I can’t get Jia Tolentino’s A Story of a Generation in Seven Scams out of my head. It appears towards the end of her brilliant collection of essays, Trick Mirror, released to great acclaim in the fall of 2019. While not as elegiac as Ecstasy, comparing her religious upbringing and her first time experiencing a drug high, or as deeply person as The Reality TV Me, narrating her experience as a young reality TV contestant, the essay succinctly captures the feeling of an entire cohort of Americans who came of age in the late 90s and 2000s through the lens of seven scams. In fact, whenever I encounter someone who deigns to ponder why millennials are such an agitated generation, I point them to Tolentino’s essay. I love how she deftly navigates between the tone of a cri-de-coeur for a generation and a thesis undergirding a case to the world on why millennials are so pissed.
In an almost lawyerly fashion, Tolentino provides a step-by-step analysis, replete with the best anecdotal evidence I’ve seen collected, to counter the narrative that we millenials are just avocado-toast eating, social media obsessed, non/gig-working snowflakes who cancel everything and destroy institutions left and right. In case you were wondering, those seven scams are: the Fyre Festival, the 2008 real estate market collapse, the steady rise in student debt, the unrestrained spread of social media (in particular, Facebook), the #girlboss movement, Elizabeth Holmes/Theranos (and Silicon Valley more generally), and the 2016 U.S. Presidential election. Just by listing these scams here, it almost obviates the need to read the essay—which I strongly counsel against, as it is an excellent read. But what the easy lacks—through no fault of Tolentino’s—is a comprehensive explanation of what exactly makes this generation so unique, outside its righteous anger. No doubt, every generation has world events foisted up on it and outside its control; think the Vietnam War (for the Boomers) or the neoliberal revolution and consequent deindustrializaiton and hollowing out of the American Dream (for Gen X). Billy Joel’s We Didn’t Start the Fire wouldn’t make sense as a song otherwise; it is arguably Tolentino’s essay for those two generations.
To understand what makes the millennial generation so unique may offer the key to understanding why these scams almost define our existence as a group. Cultural observers and anthropologists often define millennials as those born between 1981 and 1996, at least for Americans. This period saw a small boom—though nowhere near as large as the postwar one—one that coincided with a regeneration of America’s fortunes after the political, social, and economic stagnation of the late 60s and 70s. I will readily admit that this range is pretty arbitrary and that (especially at the margins) any attempt to create a cohort collapses into meaningless given the huge amount of gradations of personalities and experiences that make up any such cohort. For example, if you are born in 1979, are you fundamentally different from someone born in 1981?
But at a macro level, it intuitively makes sense to talk about this group. People write about this group like we are a real and tangible thing. Open any mass media news service—think People.com or CNN.com—and you’ll see endless hot takes decrying the above-mentioned avocado toast consumption (or countering that such a thing is a defining aspect). I think they are right that this group exists. I believe that there is a collective unconscious that suffuses people born in those years, one that can translate into a general outlook and approach to the world.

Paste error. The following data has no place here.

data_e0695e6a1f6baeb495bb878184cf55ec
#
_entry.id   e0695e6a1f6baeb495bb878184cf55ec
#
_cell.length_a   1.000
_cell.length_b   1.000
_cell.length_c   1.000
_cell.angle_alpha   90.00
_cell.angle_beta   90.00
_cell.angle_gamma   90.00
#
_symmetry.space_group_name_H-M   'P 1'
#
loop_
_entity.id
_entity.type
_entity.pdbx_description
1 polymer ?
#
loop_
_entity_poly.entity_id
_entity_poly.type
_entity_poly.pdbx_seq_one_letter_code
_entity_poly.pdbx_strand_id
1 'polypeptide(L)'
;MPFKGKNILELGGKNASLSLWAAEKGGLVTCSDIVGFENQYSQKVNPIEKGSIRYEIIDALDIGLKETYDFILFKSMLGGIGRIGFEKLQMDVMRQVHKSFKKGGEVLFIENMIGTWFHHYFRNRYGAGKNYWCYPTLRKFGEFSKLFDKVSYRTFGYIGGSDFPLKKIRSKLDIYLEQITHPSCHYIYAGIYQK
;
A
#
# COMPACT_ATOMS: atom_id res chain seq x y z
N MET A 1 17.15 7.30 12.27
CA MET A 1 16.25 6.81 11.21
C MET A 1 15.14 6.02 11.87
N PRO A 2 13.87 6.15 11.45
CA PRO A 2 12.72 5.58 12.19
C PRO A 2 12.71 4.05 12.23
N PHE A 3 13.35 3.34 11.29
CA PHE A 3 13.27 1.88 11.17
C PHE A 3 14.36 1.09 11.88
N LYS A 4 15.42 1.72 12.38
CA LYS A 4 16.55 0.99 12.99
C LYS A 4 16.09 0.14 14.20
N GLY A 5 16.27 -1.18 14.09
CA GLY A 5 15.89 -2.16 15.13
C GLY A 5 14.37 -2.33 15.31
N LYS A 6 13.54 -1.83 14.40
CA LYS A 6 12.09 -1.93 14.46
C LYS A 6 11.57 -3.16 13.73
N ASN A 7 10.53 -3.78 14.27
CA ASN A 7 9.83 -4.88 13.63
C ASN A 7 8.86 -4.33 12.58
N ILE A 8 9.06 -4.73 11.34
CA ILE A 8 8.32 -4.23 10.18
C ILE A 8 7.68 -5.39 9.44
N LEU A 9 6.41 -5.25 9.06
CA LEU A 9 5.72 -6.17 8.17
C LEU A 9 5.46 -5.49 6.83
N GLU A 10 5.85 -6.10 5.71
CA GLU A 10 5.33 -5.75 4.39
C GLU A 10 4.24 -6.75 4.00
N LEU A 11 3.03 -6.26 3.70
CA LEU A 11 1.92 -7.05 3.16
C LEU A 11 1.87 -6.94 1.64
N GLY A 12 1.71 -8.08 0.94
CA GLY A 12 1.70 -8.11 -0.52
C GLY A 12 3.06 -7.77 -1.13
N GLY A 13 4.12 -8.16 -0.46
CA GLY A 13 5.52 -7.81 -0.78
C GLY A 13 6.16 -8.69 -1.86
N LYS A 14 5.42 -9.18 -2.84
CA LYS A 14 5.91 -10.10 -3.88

The question then turns to what exactly is that outlook and approach. What is it that makes us different outside of the usual pop cultural markers? No one—at least no one that I’ve read—has come to the similar conclusion that I have: that millennials are a truly liminal generation, a window into a world that was but also a group that will be critical at defining the world that is to come. Put differently, we are the paradigm shift embodied in a subset of the general population of this country.
You can argue this about any generation. For example, the Greatest Generation matured into the post-war nuclear age, with its boundless opportunity and potential horrors. For the Boomers, it was the vast social and cultural liberations that occurred during their coming of age. But unlike these two previous groups, I think millennials are critically defined by their liminality.
We are a generation that remembers a world without the internet but are also digital natives. We lived through the exuberance and unquestioned wealth of the 1990s but came of age during the twilight struggles of recession and never-ending war of the 2000s and 2010s. We remember honest and effective government (to an extent) and grapple with a completely absent government composed of ineffectual do-gooders, corrupt plutocrats, and ego-obssessed empty suits. We learned to walk during serenity and came of age during rage.
For the younger generation—Gen Z and whatever comes after them—all they know and all they will ever know is a digitally intermediated world, where our political system is quagmired and social institutions are verging on non-existent. For the Boomers and whatever is left of the cohort that came before them, the world they live in is composed of strange hieroglyphics, unintelligible and not worth changing as they have not much longer on this planet. (This partially explains the yawning gap between them and the former to act on climate change.) Our position on the threshold will require us to act as a bridge between these two generations. We will need to transfer the knowledge of the world that used to be, with all its flaws and baggage, lest that be lost.
mantunes is a resident of Newark who writes about the city (and other things).
Featured photo by Adam Bergo